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the Prayer of the Contrite Heart
This psalm is a ladder which climbs from the horrible pit, with its miry clay, into the heights of sunny joy, where the song breaks from the forgiven penitent. Here is the cry of the lost sheep which has been torn by briers, harried by wild dogs, drenched in the morass, but which the shepherd has found and brought home rejoicing. This path has been worn by myriads of penitents. Psalms 51:17 was written on the wall of St. Augustine’s cell.
There is no doubt as to the occasion or the authorship of this psalm. It abounds in references to 2 Samuel 11:1-27 ; 2 Samuel 12:1-31 . It is remarkable that such a confession should have been handed to the chief musician; but the publicity thus given has made it a means of grace to myriads. Note the epithets for sin: transgression, “the violation of law;” iniquity, “crookedness from the straight line of rectitude;” sin , “missing the mark.” However much God longs to forgive, He cannot, until confession is made. We must acknowledge our lapse from virtue! Blot out, as from a record; wash, as foul stains from linen; cleanse, as a leper by the touch of Christ. Our only plea is the multitude of God’s tender mercies.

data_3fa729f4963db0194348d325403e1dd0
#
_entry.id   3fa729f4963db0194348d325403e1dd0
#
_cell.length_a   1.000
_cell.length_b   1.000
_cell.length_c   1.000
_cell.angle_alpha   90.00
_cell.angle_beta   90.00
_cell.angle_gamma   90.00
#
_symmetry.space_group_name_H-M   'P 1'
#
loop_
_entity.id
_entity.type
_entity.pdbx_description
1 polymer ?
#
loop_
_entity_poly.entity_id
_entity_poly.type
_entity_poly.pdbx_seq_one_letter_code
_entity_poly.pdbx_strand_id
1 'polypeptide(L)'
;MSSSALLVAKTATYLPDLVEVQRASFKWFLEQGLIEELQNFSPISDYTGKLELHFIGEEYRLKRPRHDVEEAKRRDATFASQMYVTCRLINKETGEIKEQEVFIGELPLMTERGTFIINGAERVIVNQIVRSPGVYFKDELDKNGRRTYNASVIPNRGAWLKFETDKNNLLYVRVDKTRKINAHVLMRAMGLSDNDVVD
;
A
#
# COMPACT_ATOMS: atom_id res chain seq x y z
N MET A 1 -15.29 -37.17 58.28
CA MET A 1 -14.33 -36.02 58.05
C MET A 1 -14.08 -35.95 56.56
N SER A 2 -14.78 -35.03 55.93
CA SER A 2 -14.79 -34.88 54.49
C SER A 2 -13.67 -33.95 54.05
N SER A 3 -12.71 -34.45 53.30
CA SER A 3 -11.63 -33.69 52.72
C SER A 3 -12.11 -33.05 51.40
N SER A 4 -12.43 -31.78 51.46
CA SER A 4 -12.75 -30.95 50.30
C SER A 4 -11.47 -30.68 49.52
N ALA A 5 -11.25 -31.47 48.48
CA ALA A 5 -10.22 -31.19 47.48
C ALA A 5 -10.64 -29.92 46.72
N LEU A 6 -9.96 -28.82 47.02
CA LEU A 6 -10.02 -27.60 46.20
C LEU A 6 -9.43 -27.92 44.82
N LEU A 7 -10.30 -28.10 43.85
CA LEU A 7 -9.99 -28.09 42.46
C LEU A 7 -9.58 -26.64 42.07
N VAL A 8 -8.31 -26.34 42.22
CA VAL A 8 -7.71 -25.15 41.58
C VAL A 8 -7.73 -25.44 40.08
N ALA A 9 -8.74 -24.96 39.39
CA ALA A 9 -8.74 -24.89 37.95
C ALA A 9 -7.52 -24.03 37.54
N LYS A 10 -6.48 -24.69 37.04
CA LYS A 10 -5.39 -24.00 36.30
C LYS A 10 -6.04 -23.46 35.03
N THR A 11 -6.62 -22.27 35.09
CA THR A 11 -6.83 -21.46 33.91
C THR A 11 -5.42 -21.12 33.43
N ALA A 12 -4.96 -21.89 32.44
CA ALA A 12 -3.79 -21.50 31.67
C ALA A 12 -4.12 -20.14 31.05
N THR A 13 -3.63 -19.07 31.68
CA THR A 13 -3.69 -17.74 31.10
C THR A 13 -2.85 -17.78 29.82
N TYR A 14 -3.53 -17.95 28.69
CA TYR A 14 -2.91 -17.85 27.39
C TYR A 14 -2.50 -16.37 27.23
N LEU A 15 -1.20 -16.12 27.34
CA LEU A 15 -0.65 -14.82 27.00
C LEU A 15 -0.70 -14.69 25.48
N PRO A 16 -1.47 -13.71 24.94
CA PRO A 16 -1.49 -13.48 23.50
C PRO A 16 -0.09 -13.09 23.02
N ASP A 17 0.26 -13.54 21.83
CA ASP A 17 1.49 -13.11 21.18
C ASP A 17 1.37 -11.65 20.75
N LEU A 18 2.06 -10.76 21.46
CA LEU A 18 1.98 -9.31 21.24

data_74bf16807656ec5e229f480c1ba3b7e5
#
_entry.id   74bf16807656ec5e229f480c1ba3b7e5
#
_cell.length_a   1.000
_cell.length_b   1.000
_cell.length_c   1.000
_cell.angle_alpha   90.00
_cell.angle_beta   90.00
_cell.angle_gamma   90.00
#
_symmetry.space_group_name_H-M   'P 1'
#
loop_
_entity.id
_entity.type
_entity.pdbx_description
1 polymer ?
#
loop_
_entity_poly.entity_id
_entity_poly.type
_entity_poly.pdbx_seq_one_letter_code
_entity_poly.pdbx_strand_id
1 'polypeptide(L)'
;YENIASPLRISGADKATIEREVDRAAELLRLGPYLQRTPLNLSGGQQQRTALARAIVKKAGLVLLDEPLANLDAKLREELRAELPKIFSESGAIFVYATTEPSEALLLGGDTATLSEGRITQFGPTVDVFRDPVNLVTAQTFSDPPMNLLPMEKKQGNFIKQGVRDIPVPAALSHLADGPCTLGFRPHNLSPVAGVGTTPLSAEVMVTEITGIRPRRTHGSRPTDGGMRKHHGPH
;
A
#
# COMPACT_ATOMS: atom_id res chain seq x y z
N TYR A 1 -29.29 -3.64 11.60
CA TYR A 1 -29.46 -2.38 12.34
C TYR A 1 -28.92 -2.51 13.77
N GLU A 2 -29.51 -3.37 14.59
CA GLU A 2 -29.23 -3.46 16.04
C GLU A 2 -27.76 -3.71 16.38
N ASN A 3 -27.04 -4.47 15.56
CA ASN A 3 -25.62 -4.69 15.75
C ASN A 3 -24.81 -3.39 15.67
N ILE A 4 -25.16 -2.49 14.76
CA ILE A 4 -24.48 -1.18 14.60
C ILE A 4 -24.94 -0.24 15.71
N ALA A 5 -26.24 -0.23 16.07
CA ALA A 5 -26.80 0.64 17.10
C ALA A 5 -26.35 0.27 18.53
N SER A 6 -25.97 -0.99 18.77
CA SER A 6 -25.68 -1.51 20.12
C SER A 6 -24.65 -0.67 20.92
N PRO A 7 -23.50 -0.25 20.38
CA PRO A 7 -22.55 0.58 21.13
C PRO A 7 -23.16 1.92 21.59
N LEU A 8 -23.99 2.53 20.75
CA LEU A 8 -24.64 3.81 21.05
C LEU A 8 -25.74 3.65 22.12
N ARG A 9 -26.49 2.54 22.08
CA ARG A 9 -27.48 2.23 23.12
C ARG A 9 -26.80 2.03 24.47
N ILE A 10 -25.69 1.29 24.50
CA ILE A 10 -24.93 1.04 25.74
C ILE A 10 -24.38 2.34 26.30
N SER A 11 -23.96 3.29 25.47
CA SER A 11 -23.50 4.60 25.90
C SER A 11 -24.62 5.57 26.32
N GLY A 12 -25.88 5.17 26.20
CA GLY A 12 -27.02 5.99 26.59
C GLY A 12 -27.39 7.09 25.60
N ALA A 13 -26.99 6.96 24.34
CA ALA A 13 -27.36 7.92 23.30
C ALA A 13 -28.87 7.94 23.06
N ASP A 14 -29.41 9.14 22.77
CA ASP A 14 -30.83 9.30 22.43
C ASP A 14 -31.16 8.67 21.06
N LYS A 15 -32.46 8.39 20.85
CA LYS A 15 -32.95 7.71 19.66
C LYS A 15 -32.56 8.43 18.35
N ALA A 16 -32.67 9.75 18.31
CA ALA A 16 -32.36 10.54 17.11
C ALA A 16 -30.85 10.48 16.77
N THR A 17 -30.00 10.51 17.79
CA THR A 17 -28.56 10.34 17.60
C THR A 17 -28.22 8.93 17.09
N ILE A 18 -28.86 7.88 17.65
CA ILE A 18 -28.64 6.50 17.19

the Sacrifices God Accepts
It is not enough to be forgiven; the true penitent longs to be kept from breaking out into the old sins. He desires a clean heart that abhors the least taint of sin; a right or steadfast (r.v., margin) spirit, influenced by God’s holy Spirit, and therefore a willing spirit as well. Then shall follow the joy of salvation, success in soul-winning, humility of soul, the blessing of Zion, and the upbuilding of the Church. What glorious results are these-like the fair colors extracted from coal-tar!
There are no sacrifices so dear to God as broken hearts; no offerings so precious as contrite spirits. It would be impossible to compute all the walls that have been built; all the Jerusalems, that have been blessed, all the congregations that have been moved, all the revivals that have resulted because sinful men and women have been loved back from the pit of corruption and reinstated into the clear shining of God’s forgiveness and favor. Do not be content with forgiveness; seek restoration to the old place and then strive for a better.
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Meyer, Frederick Brotherton. "Commentary on Psalms 51". "F. B. Meyer's 'Through the Bible' Commentary". https://www.studylight.org/
the Week of Proper 24 / Ordinary 29